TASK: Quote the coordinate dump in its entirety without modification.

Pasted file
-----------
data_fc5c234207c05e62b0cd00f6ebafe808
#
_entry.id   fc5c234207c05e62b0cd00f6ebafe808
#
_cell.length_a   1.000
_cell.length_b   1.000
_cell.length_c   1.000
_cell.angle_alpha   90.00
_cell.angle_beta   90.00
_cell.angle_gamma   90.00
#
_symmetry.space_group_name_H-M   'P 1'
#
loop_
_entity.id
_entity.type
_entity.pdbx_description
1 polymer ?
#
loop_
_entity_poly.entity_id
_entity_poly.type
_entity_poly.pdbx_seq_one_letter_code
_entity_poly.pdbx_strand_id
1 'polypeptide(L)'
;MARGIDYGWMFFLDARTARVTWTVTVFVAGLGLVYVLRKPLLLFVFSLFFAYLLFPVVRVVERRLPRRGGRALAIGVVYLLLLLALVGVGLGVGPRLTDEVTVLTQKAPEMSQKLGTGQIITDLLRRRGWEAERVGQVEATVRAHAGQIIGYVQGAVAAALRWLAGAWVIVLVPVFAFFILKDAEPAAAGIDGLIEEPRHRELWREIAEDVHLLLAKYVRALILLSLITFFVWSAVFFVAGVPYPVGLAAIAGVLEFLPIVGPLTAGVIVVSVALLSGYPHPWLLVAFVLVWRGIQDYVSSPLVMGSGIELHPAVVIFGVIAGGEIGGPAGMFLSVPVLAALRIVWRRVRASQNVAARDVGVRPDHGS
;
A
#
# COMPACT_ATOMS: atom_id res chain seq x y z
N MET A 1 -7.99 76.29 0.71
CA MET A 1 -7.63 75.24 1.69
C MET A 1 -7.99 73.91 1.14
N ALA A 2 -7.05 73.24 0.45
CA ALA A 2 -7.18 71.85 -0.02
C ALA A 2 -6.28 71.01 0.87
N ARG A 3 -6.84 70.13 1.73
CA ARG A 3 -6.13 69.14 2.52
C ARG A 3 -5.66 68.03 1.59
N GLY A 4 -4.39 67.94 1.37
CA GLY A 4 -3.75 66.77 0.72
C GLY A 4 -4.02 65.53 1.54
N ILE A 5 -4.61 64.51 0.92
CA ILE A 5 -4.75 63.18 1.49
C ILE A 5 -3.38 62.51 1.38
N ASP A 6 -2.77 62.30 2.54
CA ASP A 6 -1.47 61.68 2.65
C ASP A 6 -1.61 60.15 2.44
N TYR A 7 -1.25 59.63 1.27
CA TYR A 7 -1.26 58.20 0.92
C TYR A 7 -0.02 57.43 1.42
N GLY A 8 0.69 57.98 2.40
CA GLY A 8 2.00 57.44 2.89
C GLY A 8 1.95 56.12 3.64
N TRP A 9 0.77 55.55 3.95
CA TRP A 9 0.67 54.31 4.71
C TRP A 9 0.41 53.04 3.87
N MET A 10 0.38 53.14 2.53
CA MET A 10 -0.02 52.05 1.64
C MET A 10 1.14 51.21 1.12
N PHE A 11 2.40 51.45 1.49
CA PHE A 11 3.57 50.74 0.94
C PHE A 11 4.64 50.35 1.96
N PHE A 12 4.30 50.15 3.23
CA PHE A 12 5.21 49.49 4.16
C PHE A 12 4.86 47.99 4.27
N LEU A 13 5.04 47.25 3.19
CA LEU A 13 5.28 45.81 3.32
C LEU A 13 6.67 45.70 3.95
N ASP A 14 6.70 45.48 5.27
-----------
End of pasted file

data_fc5c234207c05e62b0cd00f6ebafe808
#
_entry.id   fc5c234207c05e62b0cd00f6ebafe808
#
_cell.length_a   1.000
_cell.length_b   1.000
_cell.length_c   1.000
_cell.angle_alpha   90.00
_cell.angle_beta   90.00
_cell.angle_gamma   90.00
#
_symmetry.space_group_name_H-M   'P 1'
#
loop_
_entity.id
_entity.type
_entity.pdbx_description
1 polymer ?
#
loop_
_entity_poly.entity_id
_entity_poly.type
_entity_poly.pdbx_seq_one_letter_code
_entity_poly.pdbx_strand_id
1 'polypeptide(L)'
;MARGIDYGWMFFLDARTARVTWTVTVFVAGLGLVYVLRKPLLLFVFSLFFAYLLFPVVRVVERRLPRRGGRALAIGVVYLLLLLALVGVGLGVGPRLTDEVTVLTQKAPEMSQKLGTGQIITDLLRRRGWEAERVGQVEATVRAHAGQIIGYVQGAVAAALRWLAGAWVIVLVPVFAFFILKDAEPAAAGIDGLIEEPRHRELWREIAEDVHLLLAKYVRALILLSLITFFVWSAVFFVAGVPYPVGLAAIAGVLEFLPIVGPLTAGVIVVSVALLSGYPHPWLLVAFVLVWRGIQDYVSSPLVMGSGIELHPAVVIFGVIAGGEIGGPAGMFLSVPVLAALRIVWRRVRASQNVAARDVGVRPDHGS
;
A
#
# COMPACT_ATOMS: atom_id res chain seq x y z
N MET A 1 -7.99 76.29 0.71
CA MET A 1 -7.63 75.24 1.69
C MET A 1 -7.99 73.91 1.14
N ALA A 2 -7.05 73.24 0.45
CA ALA A 2 -7.18 71.85 -0.02
C ALA A 2 -6.28 71.01 0.87
N ARG A 3 -6.84 70.13 1.73
CA ARG A 3 -6.13 69.14 2.52
C ARG A 3 -5.66 68.03 1.59
N GLY A 4 -4.39 67.94 1.37
CA GLY A 4 -3.75 66.77 0.72
C GLY A 4 -4.02 65.53 1.54
N ILE A 5 -4.61 64.51 0.92
CA ILE A 5 -4.75 63.18 1.49
C ILE A 5 -3.38 62.51 1.38
N ASP A 6 -2.77 62.30 2.54
CA ASP A 6 -1.47 61.68 2.65
C ASP A 6 -1.61 60.15 2.44
N TYR A 7 -1.25 59.63 1.27
CA TYR A 7 -1.26 58.20 0.92
C TYR A 7 -0.02 57.43 1.42
N GLY A 8 0.69 57.98 2.40
CA GLY A 8 2.00 57.44 2.89
C GLY A 8 1.95 56.12 3.64
N TRP A 9 0.77 55.55 3.95
CA TRP A 9 0.67 54.31 4.71
C TRP A 9 0.41 53.04 3.87
N MET A 10 0.38 53.14 2.53
CA MET A 10 -0.02 52.05 1.64
C MET A 10 1.14 51.21 1.12
N PHE A 11 2.40 51.45 1.49
CA PHE A 11 3.57 50.74 0.94
C PHE A 11 4.64 50.35 1.96
N PHE A 12 4.30 50.15 3.23
CA PHE A 12 5.21 49.49 4.16
C PHE A 12 4.86 47.99 4.27
N LEU A 13 5.04 47.25 3.19
CA LEU A 13 5.28 45.81 3.32
C LEU A 13 6.67 45.70 3.95
N ASP A 14 6.70 45.48 5.27